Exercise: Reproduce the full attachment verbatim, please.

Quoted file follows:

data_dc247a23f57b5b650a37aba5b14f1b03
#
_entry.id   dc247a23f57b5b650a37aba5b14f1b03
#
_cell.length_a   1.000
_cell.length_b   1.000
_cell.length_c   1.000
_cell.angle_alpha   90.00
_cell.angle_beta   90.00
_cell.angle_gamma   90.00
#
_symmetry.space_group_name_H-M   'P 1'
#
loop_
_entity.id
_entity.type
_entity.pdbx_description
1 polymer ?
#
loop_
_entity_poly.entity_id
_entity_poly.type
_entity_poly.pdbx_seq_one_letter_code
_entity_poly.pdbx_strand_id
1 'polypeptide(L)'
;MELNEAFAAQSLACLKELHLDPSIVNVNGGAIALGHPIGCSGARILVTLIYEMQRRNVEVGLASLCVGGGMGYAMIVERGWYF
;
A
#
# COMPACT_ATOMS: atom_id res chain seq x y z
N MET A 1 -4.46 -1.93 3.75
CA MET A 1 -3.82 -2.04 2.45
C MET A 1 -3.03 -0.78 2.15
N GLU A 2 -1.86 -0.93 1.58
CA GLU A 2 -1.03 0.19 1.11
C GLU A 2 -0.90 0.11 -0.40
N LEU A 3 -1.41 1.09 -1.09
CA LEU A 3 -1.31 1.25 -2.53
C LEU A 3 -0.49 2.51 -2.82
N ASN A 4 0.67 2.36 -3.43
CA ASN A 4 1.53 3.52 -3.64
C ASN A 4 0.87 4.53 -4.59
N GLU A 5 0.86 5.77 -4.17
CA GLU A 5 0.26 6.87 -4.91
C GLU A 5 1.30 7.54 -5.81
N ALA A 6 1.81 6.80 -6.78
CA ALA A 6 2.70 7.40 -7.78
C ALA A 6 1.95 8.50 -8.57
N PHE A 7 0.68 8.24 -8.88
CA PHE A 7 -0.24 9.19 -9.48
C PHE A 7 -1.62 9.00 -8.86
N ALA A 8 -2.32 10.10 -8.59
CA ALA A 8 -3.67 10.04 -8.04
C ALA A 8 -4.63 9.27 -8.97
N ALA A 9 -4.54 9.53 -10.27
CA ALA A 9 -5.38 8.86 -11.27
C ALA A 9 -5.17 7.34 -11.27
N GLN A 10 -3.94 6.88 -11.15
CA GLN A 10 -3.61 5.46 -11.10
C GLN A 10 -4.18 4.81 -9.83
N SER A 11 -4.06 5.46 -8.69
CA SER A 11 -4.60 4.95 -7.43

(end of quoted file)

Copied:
data_dc247a23f57b5b650a37aba5b14f1b03
#
_entry.id   dc247a23f57b5b650a37aba5b14f1b03
#
_cell.length_a   1.000
_cell.length_b   1.000
_cell.length_c   1.000
_cell.angle_alpha   90.00
_cell.angle_beta   90.00
_cell.angle_gamma   90.00
#
_symmetry.space_group_name_H-M   'P 1'
#
loop_
_entity.id
_entity.type
_entity.pdbx_description
1 polymer ?
#
loop_
_entity_poly.entity_id
_entity_poly.type
_entity_poly.pdbx_seq_one_letter_code
_entity_poly.pdbx_strand_id
1 'polypeptide(L)'
;MELNEAFAAQSLACLKELHLDPSIVNVNGGAIALGHPIGCSGARILVTLIYEMQRRNVEVGLASLCVGGGMGYAMIVERGWYF
;
A
#
# COMPACT_ATOMS: atom_id res chain seq x y z
N MET A 1 -4.46 -1.93 3.75
CA MET A 1 -3.82 -2.04 2.45
C MET A 1 -3.03 -0.78 2.15
N GLU A 2 -1.86 -0.93 1.58
CA GLU A 2 -1.03 0.19 1.11
C GLU A 2 -0.90 0.11 -0.40
N LEU A 3 -1.41 1.09 -1.09
CA LEU A 3 -1.31 1.25 -2.53
C LEU A 3 -0.49 2.51 -2.82
N ASN A 4 0.67 2.36 -3.43
CA ASN A 4 1.53 3.52 -3.64
C ASN A 4 0.87 4.53 -4.59
N GLU A 5 0.86 5.77 -4.17
CA GLU A 5 0.26 6.87 -4.91
C GLU A 5 1.30 7.54 -5.81
N ALA A 6 1.81 6.80 -6.78
CA ALA A 6 2.70 7.40 -7.78
C ALA A 6 1.95 8.50 -8.57
N PHE A 7 0.68 8.24 -8.88
CA PHE A 7 -0.24 9.19 -9.48
C PHE A 7 -1.62 9.00 -8.86
N ALA A 8 -2.32 10.10 -8.59
CA ALA A 8 -3.67 10.04 -8.04
C ALA A 8 -4.63 9.27 -8.97
N ALA A 9 -4.54 9.53 -10.27
CA ALA A 9 -5.38 8.86 -11.27
C ALA A 9 -5.17 7.34 -11.27
N GLN A 10 -3.94 6.88 -11.15
CA GLN A 10 -3.61 5.46 -11.10
C GLN A 10 -4.18 4.81 -9.83
N SER A 11 -4.06 5.46 -8.69
CA SER A 11 -4.60 4.95 -7.43